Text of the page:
What will you do if your refrigerant is no longer available?

Right off the bat, I’m going to let you know this will be a somewhat technical article. There’s a good reason for it, though.

Your air conditioner’s refrigerant may become obsolete by 2020, with all the price increases that a decrease in supply usually includes. That’s not a game we’ll be playing, but more on that in a bit.

R22 refrigerant (also known as Freon) is being phased out, and will no longer be produced by 2020. Unfortunately, the majority of units that we work on in Oklahoma City and Edmond use Freon, and if your air conditioning unit was manufactured before 2010, there’s a good chance yours does too.

I haven’t seen much about this phaseout online that is geared toward consumers, but I think it’s something worth sharing, especially since you’ll see the effects in your wallets in the next few years.

Freon phaseout

About 25 years ago, the Environmental Protection Agency (EPA) began mandating the phaseout of R-22 refrigerant (Freon) due to concerns over its ozone-depleting properties. As of 2010, units were no longer produced that were already charged with the refrigerant. In 2020 production of this chemical will stop completely.

Many of our clients are just now hearing about this because of how the phasing-out system works. There were more than 50 million pounds of Freon produced in 2014, and only 18 million pounds produced this year. There will be less than 10 million pounds in 2018, less than 5 in 2019, and zero in 2020.

There’s a lot of conflicting information out there, so we have fielded a lot of questions from our concerned residential and commercial clients. Here are answers to some of the most common ones.

What are the alternatives?

The generally accepted alternative right now Is R-410A refrigerant, sold under various trade names, including Puron® and SUVA 410A®. However, using these or other alternatives, will void warranties on the compressor, which is like the engine of your HVAC system.

They have been known to cause premature failure of other costly and crucial components. We aren’t using these alternative refrigerants and will not unless the equipment we install will honor their warranties.

Why should I care?

This will increase the cost of many routine repairs. Because R-22/Freon is rapidly becoming a commodity of limited supply, we have seen our costs as HVAC contractors go up over 500% in recent years.

And unfortunately, this is probably the tip of the iceberg. A small refrigerant leak could soon leave you facing the decision of spending a few thousands to charge the system and repair the leak, or replace your condenser unit, which could cost even more.

The purpose of the national phaseout is to force the consumer to replace the equipment to a more environmentally friendly, energy efficient model, rather than to continue to repair the older, inefficient units.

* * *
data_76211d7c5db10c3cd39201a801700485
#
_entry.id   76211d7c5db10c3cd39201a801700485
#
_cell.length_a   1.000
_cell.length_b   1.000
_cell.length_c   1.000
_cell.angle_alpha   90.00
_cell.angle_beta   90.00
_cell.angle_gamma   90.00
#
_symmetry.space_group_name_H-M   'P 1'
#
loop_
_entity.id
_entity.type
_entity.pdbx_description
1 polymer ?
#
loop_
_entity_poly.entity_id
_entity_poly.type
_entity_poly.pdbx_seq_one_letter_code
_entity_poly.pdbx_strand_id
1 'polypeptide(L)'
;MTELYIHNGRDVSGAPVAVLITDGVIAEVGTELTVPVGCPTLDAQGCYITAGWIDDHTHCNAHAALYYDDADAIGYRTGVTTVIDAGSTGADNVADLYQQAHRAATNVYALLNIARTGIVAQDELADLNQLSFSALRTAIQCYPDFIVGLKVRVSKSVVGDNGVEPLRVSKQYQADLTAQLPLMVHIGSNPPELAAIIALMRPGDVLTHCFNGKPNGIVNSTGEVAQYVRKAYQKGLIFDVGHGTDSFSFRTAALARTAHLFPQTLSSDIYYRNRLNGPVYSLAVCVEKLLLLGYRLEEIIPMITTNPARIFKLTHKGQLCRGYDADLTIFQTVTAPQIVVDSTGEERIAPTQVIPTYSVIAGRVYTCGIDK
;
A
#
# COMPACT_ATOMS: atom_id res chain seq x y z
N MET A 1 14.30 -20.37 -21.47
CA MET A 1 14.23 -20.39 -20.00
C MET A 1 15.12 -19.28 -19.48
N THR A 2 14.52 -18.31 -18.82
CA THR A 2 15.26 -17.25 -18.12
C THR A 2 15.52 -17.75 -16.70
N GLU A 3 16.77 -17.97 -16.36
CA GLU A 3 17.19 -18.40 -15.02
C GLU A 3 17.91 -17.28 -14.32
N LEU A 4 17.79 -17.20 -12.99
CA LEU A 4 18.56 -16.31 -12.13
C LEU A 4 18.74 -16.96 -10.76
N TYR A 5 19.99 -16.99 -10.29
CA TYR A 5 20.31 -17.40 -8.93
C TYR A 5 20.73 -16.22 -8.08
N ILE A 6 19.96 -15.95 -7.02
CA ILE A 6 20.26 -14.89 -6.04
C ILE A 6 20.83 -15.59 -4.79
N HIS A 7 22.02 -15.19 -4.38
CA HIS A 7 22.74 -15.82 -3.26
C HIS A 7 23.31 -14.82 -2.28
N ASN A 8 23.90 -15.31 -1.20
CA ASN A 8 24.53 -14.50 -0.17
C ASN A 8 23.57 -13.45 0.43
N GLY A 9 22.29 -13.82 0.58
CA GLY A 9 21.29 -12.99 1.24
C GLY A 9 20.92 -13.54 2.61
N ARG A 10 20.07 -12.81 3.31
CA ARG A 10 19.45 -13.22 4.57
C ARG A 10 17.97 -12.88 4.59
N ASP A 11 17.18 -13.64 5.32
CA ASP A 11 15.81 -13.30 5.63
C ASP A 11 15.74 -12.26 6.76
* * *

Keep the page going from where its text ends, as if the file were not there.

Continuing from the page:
I can’t just put R-410A in my R-22 system?

Unfortunately, no. It would be the equivalent of running diesel through a gasoline engine. Multiple parts of your system use this refrigerant, so you’d have to replace both the condenser unit and evaporator coil.

Depending on the type of equipment you install and contractor you select, these replacements would run you $5,000-$10,000, and you would still have your existing furnace.

Will Baxter keep carrying R-22 refrigerant?

We have set a level of pricing to the end user (you) as a ceiling for us. We will stop using R-22 rather than charging increasingly more unreasonable prices to you, and we wouldn’t be surprised to see this happen in 2018 or 2019. At that time, we’ll have to let some people know we are unable to add any R-22 to their systems and will only be able to replace their unit.

This will only change if a replacement alternative is accepted by manufacturers without voiding warranties. It’s unlikely manufacturers will do that in a timely manner, though.
The purpose of this isn’t to scare you, but to help you be an educated consumer. If you have a refrigerant leak and an R-22 system, the prices for repairing that leak will only increase. You may want to get it taken care of sooner rather than later.

If you have questions or concerns about your current HVAC system, we’re happy to talk with you about them.

Comments

  1. The government is forcing “the consumer to replace the equipment to a more environmentally friendly” while they pump millions of chemicals in the sky (geoengineering) to play god…love it. Will the government be GIVING the American citizens the money in which to be up to code? Thanks for the heads-up; maybe we can start saving our money now for the new units, while the government continues to find more ways to steal our money….

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